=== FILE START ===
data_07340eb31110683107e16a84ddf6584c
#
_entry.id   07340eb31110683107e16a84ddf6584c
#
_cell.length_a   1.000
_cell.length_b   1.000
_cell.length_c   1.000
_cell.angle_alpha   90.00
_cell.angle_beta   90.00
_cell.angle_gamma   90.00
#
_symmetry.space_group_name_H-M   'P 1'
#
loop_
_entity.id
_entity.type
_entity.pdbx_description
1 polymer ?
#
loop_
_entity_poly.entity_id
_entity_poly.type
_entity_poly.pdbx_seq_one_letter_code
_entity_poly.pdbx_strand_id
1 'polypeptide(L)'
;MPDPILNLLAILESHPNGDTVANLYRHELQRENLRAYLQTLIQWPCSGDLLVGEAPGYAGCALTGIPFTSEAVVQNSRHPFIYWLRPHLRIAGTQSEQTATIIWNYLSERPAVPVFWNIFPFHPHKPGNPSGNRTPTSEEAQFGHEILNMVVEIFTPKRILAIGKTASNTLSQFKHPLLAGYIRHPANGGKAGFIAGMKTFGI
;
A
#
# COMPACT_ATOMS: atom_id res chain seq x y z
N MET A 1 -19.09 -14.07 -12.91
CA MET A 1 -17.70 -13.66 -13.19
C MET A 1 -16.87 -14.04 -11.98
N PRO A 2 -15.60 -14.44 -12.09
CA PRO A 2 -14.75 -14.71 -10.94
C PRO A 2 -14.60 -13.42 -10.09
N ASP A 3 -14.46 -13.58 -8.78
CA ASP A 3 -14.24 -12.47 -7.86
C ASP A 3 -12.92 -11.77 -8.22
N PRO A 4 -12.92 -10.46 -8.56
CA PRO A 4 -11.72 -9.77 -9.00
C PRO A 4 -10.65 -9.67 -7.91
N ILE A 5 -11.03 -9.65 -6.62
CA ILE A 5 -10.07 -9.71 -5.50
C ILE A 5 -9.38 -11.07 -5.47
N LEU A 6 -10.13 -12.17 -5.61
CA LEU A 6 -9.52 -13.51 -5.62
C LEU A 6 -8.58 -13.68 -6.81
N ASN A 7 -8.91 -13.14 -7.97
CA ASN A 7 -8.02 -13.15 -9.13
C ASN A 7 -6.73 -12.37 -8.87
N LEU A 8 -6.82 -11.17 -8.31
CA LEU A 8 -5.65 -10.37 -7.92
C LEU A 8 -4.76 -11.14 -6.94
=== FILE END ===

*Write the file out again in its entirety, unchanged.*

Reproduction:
data_07340eb31110683107e16a84ddf6584c
#
_entry.id   07340eb31110683107e16a84ddf6584c
#
_cell.length_a   1.000
_cell.length_b   1.000
_cell.length_c   1.000
_cell.angle_alpha   90.00
_cell.angle_beta   90.00
_cell.angle_gamma   90.00
#
_symmetry.space_group_name_H-M   'P 1'
#
loop_
_entity.id
_entity.type
_entity.pdbx_description
1 polymer ?
#
loop_
_entity_poly.entity_id
_entity_poly.type
_entity_poly.pdbx_seq_one_letter_code
_entity_poly.pdbx_strand_id
1 'polypeptide(L)'
;MPDPILNLLAILESHPNGDTVANLYRHELQRENLRAYLQTLIQWPCSGDLLVGEAPGYAGCALTGIPFTSEAVVQNSRHPFIYWLRPHLRIAGTQSEQTATIIWNYLSERPAVPVFWNIFPFHPHKPGNPSGNRTPTSEEAQFGHEILNMVVEIFTPKRILAIGKTASNTLSQFKHPLLAGYIRHPANGGKAGFIAGMKTFGI
;
A
#
# COMPACT_ATOMS: atom_id res chain seq x y z
N MET A 1 -19.09 -14.07 -12.91
CA MET A 1 -17.70 -13.66 -13.19
C MET A 1 -16.87 -14.04 -11.98
N PRO A 2 -15.60 -14.44 -12.09
CA PRO A 2 -14.75 -14.71 -10.94
C PRO A 2 -14.60 -13.42 -10.09
N ASP A 3 -14.46 -13.58 -8.78
CA ASP A 3 -14.24 -12.47 -7.86
C ASP A 3 -12.92 -11.77 -8.22
N PRO A 4 -12.92 -10.46 -8.56
CA PRO A 4 -11.72 -9.77 -9.00
C PRO A 4 -10.65 -9.67 -7.91
N ILE A 5 -11.03 -9.65 -6.62
CA ILE A 5 -10.07 -9.71 -5.50
C ILE A 5 -9.38 -11.07 -5.47
N LEU A 6 -10.13 -12.17 -5.61
CA LEU A 6 -9.52 -13.51 -5.62
C LEU A 6 -8.58 -13.68 -6.81
N ASN A 7 -8.91 -13.14 -7.97
CA ASN A 7 -8.02 -13.15 -9.13
C ASN A 7 -6.73 -12.37 -8.87
N LEU A 8 -6.82 -11.17 -8.31
CA LEU A 8 -5.65 -10.37 -7.92
C LEU A 8 -4.76 -11.14 -6.94